Court ends lawsuit over Washington school's isolation booth

LONGVIEW, Wash. (AP) — A federal court ruling has effectively ended a lawsuit against a Washington state school district over use of an elementary school isolation booth, a report said.

The U.S. Court of Appeals decision upheld a lower court ruling in favor of the Longview School District, The Daily News reported Thursday.

Five families sued the district for what they said was improper use of the booth by former special education teacher Jerry Stein at Mint Valley Elementary School between 2009 and 2012.

The 2015 lawsuit sought $17.6 million in damages to compensate for emotional and mental trauma to the children, plus medical costs and lost wages.

The district denied all of the plaintiffs' allegations, saying one of the students was legally placed inside the booth on a single occasion for emergency reasons.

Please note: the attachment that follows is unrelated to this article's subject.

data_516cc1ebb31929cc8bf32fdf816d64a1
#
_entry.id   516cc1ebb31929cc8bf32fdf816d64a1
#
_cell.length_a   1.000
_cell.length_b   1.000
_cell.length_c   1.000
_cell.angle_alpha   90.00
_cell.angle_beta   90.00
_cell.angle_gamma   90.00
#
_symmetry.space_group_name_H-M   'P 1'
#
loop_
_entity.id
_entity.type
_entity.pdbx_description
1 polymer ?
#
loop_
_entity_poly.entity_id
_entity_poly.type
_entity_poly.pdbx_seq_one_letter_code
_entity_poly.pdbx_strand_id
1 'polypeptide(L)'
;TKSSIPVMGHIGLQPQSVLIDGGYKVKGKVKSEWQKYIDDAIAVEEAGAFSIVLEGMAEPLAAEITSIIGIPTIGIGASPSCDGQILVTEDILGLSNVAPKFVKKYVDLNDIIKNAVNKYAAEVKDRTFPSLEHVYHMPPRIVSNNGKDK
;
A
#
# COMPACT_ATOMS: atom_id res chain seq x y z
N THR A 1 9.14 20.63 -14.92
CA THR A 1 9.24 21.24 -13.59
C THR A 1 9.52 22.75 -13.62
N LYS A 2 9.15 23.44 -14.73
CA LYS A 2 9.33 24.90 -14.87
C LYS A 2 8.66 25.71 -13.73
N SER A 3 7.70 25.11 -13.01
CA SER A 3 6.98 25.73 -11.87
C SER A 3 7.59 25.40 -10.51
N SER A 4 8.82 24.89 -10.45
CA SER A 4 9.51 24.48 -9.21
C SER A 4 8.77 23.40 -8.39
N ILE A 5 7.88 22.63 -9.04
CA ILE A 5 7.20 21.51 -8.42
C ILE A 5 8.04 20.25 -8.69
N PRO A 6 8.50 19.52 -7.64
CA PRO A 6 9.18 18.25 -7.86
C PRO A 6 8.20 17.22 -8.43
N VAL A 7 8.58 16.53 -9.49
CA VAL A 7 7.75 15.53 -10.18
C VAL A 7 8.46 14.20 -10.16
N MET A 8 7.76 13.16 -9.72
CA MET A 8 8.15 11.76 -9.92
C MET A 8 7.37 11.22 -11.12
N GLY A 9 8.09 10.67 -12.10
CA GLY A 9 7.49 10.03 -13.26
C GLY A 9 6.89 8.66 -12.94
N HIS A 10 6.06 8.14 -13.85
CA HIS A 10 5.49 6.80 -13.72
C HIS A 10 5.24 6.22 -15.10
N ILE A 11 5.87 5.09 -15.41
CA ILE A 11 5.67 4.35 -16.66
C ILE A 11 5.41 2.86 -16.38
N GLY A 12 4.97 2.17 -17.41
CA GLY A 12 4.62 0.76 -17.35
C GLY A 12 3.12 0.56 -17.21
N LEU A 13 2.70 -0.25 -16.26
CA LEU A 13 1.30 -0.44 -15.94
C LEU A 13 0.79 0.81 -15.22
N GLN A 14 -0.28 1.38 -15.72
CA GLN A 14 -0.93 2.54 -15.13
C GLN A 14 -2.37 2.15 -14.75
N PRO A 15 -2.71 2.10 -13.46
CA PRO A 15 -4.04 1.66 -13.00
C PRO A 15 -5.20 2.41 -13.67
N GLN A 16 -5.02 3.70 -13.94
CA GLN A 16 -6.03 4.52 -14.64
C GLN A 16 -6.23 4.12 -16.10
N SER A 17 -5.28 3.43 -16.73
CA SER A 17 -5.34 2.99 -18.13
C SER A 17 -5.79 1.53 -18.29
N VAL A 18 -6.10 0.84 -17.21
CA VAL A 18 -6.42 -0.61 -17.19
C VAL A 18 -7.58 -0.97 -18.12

A federal district court jury dismissed the 12 claims against the district and Stein in January 2018. The families appealed and an appeals court recommended mediation. The case was returned to the court after mediation attempts failed.

The appeals court issued its decision in June upholding the district court's ruling.

The families do not plan to appeal the ruling to the U.S. Supreme Court, said attorney Roger Davidheiser.

"We're all disappointed with the decision," Davidheiser said. "We certainly believe that it was wrong what the school district did to these children and we would never want to see this happen again to any other children."

Administrators are satisfied with the case's closure, said district spokesperson Rick Parrish.

The district no longer uses isolation booths in Longview schools, the newspaper reported.

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Information from: The Daily News, http://www.tdn.com